Update staff training. In a move that supersedes state laws, HHS approved administration of pediatric and COVID-19 vaccines by state-licensed pharmacists, qualified state-authorized pharmacy interns, and qualified pharmacy technicians under the supervision of a qualified pharmacist to any person age three or older during the COVID-19 public health emergency. The Public Readiness and Emergency Preparedness (PREP) Act also provided liability protection for all three groups of vaccinators. All vaccinators need to have specific training, however, so double check that you and your staff have completed everything.
- An ACPE-approved practical training program that includes hands-on injection technique, clinical evaluation of indications and contraindications of vaccines, and recognition and treatment of emergency reactions to vaccines is required for all vaccinators. Pharmacists must have at least 20 hours of this training.
- Training on reactions is particularly important given the anaphylactic response of two nurses immunized with the Pfizer/BioNTech vaccine in the first day of the UK’s rollout. Both women had known serious allergies and carried epipens.
- All vaccinators must have a current certificate in basic cardiopulmonary resuscitation.
- Pharmacists and technicians must complete at least two hours of ACPE-approved, immunization-related continuing pharmacy education during each state licensing period.
Understand obligations for pharmacists and pharmacy staff under PREP. In addition to the education requirements above, PREP assigns specific responsibilities to various levels of vaccinators.
- Pharmacists must order the vaccination and must be immediately available during vaccination by any staff member.
- The COVID-19 vaccine must be ordered and administered in accordance with the Advisory Committee on Immunization Practices (ACIP)’s COVID-19 vaccine recommendations.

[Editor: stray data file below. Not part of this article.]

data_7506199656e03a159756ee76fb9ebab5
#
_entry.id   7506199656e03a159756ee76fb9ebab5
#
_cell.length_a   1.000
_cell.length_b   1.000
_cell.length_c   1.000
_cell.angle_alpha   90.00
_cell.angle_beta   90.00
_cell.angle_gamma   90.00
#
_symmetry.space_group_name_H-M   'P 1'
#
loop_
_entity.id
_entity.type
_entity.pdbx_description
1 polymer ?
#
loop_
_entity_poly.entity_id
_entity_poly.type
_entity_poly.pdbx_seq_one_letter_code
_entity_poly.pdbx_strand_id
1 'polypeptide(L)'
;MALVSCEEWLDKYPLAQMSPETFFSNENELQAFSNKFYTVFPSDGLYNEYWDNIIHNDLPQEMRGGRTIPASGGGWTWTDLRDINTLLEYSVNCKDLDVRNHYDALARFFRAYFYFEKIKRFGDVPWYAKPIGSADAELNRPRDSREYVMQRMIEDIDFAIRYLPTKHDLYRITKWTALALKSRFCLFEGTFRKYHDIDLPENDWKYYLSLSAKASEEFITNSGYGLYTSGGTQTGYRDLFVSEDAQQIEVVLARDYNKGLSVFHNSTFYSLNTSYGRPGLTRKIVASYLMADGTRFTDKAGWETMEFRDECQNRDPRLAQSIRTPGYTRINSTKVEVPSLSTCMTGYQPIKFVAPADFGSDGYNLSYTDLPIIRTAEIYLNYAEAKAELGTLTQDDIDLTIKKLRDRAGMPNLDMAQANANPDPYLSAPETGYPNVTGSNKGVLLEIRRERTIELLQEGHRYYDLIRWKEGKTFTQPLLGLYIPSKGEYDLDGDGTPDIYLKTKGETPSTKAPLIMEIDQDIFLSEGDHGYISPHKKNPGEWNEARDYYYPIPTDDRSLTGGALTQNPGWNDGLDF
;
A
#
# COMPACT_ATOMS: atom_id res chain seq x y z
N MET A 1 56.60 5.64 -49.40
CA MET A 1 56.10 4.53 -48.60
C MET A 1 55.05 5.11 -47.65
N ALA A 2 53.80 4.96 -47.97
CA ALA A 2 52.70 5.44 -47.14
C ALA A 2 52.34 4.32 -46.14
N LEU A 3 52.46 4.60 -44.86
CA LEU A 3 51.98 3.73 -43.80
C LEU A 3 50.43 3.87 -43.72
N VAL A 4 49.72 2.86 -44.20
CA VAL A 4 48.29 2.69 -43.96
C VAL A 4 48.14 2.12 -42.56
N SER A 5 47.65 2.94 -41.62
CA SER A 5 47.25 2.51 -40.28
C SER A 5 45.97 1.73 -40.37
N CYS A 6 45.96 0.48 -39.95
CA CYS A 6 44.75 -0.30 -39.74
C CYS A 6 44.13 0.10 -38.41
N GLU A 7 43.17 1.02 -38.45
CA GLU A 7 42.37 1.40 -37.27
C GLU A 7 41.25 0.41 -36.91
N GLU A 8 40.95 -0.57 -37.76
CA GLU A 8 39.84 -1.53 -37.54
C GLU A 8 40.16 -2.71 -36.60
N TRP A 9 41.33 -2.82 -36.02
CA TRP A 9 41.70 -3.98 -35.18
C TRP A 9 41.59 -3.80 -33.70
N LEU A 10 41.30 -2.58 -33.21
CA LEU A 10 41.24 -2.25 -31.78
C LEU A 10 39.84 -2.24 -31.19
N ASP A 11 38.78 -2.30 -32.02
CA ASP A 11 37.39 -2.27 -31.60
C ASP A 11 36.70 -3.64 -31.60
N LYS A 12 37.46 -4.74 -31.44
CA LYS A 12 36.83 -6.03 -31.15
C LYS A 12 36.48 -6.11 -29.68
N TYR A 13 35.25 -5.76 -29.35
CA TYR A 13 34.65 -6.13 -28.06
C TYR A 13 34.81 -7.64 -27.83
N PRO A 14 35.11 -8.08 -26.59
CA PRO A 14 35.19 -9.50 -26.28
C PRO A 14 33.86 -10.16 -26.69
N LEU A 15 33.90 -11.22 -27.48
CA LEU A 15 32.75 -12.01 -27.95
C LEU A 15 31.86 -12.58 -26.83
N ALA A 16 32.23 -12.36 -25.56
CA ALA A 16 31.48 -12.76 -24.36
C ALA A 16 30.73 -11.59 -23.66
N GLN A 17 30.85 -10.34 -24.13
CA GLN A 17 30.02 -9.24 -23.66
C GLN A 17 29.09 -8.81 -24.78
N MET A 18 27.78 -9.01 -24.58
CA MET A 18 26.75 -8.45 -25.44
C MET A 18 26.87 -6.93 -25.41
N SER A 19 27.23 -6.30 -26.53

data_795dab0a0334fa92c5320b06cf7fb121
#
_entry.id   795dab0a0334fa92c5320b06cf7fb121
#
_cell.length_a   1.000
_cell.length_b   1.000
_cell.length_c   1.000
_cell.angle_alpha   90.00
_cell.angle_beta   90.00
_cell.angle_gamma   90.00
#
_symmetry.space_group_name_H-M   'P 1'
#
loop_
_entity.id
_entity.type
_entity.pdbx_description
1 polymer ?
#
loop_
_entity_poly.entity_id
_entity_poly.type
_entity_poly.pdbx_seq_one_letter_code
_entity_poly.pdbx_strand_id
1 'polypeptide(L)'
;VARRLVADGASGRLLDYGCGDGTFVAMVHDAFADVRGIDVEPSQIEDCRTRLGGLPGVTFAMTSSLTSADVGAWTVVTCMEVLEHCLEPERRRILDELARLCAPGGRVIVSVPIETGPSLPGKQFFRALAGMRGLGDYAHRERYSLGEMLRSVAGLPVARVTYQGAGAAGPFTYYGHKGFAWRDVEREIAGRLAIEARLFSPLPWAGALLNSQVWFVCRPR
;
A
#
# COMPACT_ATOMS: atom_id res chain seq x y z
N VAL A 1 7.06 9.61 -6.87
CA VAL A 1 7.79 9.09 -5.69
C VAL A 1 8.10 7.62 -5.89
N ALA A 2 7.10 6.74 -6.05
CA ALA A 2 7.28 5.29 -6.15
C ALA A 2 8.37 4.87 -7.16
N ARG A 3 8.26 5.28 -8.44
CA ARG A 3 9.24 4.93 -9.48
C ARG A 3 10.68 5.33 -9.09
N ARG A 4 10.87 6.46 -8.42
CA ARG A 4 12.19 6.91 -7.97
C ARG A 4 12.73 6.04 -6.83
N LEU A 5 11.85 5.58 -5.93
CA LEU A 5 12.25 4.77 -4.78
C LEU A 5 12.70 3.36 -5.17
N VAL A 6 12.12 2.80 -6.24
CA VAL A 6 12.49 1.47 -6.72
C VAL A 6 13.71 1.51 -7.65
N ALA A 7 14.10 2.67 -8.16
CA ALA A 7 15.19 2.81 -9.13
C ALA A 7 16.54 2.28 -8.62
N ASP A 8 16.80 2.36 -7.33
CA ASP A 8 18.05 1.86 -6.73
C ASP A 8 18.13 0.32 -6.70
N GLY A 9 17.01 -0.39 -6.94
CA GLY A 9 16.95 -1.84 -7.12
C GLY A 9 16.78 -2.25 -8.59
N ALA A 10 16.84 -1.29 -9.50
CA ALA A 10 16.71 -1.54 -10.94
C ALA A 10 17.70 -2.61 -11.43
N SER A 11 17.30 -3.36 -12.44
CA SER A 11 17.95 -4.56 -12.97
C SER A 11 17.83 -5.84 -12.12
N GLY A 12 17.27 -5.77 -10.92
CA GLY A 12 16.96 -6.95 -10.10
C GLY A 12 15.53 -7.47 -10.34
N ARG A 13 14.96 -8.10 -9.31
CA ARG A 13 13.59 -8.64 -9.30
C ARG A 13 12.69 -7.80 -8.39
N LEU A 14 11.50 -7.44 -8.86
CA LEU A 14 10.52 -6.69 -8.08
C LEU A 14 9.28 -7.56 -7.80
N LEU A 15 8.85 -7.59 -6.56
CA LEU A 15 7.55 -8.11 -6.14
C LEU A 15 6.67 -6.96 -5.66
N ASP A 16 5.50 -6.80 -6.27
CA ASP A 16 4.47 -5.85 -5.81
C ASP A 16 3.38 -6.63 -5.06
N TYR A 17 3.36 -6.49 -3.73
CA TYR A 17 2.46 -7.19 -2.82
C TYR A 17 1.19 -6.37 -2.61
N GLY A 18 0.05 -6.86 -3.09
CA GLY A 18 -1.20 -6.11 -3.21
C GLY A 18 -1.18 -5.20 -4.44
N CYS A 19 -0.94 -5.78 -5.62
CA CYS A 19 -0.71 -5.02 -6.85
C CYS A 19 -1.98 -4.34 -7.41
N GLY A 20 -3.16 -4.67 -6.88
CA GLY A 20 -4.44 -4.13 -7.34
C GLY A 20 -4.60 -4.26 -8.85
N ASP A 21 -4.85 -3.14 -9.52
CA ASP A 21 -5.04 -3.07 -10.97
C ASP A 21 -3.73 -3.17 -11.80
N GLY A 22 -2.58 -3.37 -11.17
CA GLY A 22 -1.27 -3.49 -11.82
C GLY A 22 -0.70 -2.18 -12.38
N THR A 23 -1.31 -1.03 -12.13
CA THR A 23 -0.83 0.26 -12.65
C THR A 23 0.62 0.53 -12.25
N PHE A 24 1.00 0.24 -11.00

- Pediatric vaccines must be ordered and administered in accordance with ACIP’s standard immunization schedule.
- Prior to ordering the vaccination, the pharmacist must review the vaccine registry or other records to ensure appropriateness. For COVID-19, this includes ensuring that patients receive a second dose of the same vaccine as they received initially.
- Pharmacists are responsible for maintaining records of vaccinations and reporting them to state and local vaccine registries. They must also update the patient’s primary care provider, when available.
- When vaccinating children, qualified pharmacy technicians or state-authorized pharmacy interns must tell the patient and adult caregiver about the importance of well-child visits with a pediatrician or other licensed primary care provider and refer patients to a primary care provider as appropriate.
Store it right. There’s been a lot of coverage of the specific challenges of properly transporting and storing the Pfizer/BioNTech COVID-19 vaccine. The vaccine uses messenger RNA (mRNA) technology which is inherently unstable and must be stored at -70o Celsius/-94o Fahrenheit. That’s way colder than any average freezer and buying one that can hold that temperature would cost $10,000 to $15,000 according to the CDC, well outside the budget of pharmacies outside of major academic center systems. The vaccine can be refrigerated for up to five days, but given that the doses will be shipped in lots of nearly 1000, it really isn’t feasible for most pharmacies.
While the Pfizer/BioNTech vaccine is the only one with emergency use authorization (EUA) right now, it’s unlikely to remain alone in the battle against COVID-19 for long. The vaccine developed by Moderna with the National Institutes of Health appears nearly certain to gain EUA in December. The AstraZenca/Oxford University vaccine will probably follow early in 2021. The vaccines developed by Johnson & Johnson and Novavax could also gain authorization within the first quarter of next year.